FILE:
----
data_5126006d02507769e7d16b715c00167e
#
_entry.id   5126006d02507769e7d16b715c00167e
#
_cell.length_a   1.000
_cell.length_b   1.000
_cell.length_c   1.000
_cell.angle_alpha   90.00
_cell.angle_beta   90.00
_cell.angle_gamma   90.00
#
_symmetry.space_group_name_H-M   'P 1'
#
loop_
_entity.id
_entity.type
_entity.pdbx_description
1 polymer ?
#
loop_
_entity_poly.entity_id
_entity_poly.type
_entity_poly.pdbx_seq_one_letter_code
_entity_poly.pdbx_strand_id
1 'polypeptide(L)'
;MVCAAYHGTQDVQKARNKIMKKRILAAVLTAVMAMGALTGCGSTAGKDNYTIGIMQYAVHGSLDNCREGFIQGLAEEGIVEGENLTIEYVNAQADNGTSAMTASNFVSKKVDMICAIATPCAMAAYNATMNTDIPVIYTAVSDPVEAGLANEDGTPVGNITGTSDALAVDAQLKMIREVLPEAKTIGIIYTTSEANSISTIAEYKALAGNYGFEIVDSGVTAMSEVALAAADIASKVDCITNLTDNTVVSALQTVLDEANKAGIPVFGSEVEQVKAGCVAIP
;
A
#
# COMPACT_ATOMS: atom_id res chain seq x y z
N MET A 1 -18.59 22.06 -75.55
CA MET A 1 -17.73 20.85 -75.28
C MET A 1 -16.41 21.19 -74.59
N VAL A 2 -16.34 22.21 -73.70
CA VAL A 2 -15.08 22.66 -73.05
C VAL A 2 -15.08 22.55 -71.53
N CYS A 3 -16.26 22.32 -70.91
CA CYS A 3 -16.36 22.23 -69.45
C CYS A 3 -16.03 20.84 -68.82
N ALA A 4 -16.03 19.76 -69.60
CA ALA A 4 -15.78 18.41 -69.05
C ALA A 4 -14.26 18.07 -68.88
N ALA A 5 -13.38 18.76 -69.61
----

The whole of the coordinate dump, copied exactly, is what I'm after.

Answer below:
data_5126006d02507769e7d16b715c00167e
#
_entry.id   5126006d02507769e7d16b715c00167e
#
_cell.length_a   1.000
_cell.length_b   1.000
_cell.length_c   1.000
_cell.angle_alpha   90.00
_cell.angle_beta   90.00
_cell.angle_gamma   90.00
#
_symmetry.space_group_name_H-M   'P 1'
#
loop_
_entity.id
_entity.type
_entity.pdbx_description
1 polymer ?
#
loop_
_entity_poly.entity_id
_entity_poly.type
_entity_poly.pdbx_seq_one_letter_code
_entity_poly.pdbx_strand_id
1 'polypeptide(L)'
;MVCAAYHGTQDVQKARNKIMKKRILAAVLTAVMAMGALTGCGSTAGKDNYTIGIMQYAVHGSLDNCREGFIQGLAEEGIVEGENLTIEYVNAQADNGTSAMTASNFVSKKVDMICAIATPCAMAAYNATMNTDIPVIYTAVSDPVEAGLANEDGTPVGNITGTSDALAVDAQLKMIREVLPEAKTIGIIYTTSEANSISTIAEYKALAGNYGFEIVDSGVTAMSEVALAAADIASKVDCITNLTDNTVVSALQTVLDEANKAGIPVFGSEVEQVKAGCVAIP
;
A
#
# COMPACT_ATOMS: atom_id res chain seq x y z
N MET A 1 -18.59 22.06 -75.55
CA MET A 1 -17.73 20.85 -75.28
C MET A 1 -16.41 21.19 -74.59
N VAL A 2 -16.34 22.21 -73.70
CA VAL A 2 -15.08 22.66 -73.05
C VAL A 2 -15.08 22.55 -71.53
N CYS A 3 -16.26 22.32 -70.91
CA CYS A 3 -16.36 22.23 -69.45
C CYS A 3 -16.03 20.84 -68.82
N ALA A 4 -16.03 19.76 -69.60
CA ALA A 4 -15.78 18.41 -69.05
C ALA A 4 -14.26 18.07 -68.88
N ALA A 5 -13.38 18.76 -69.61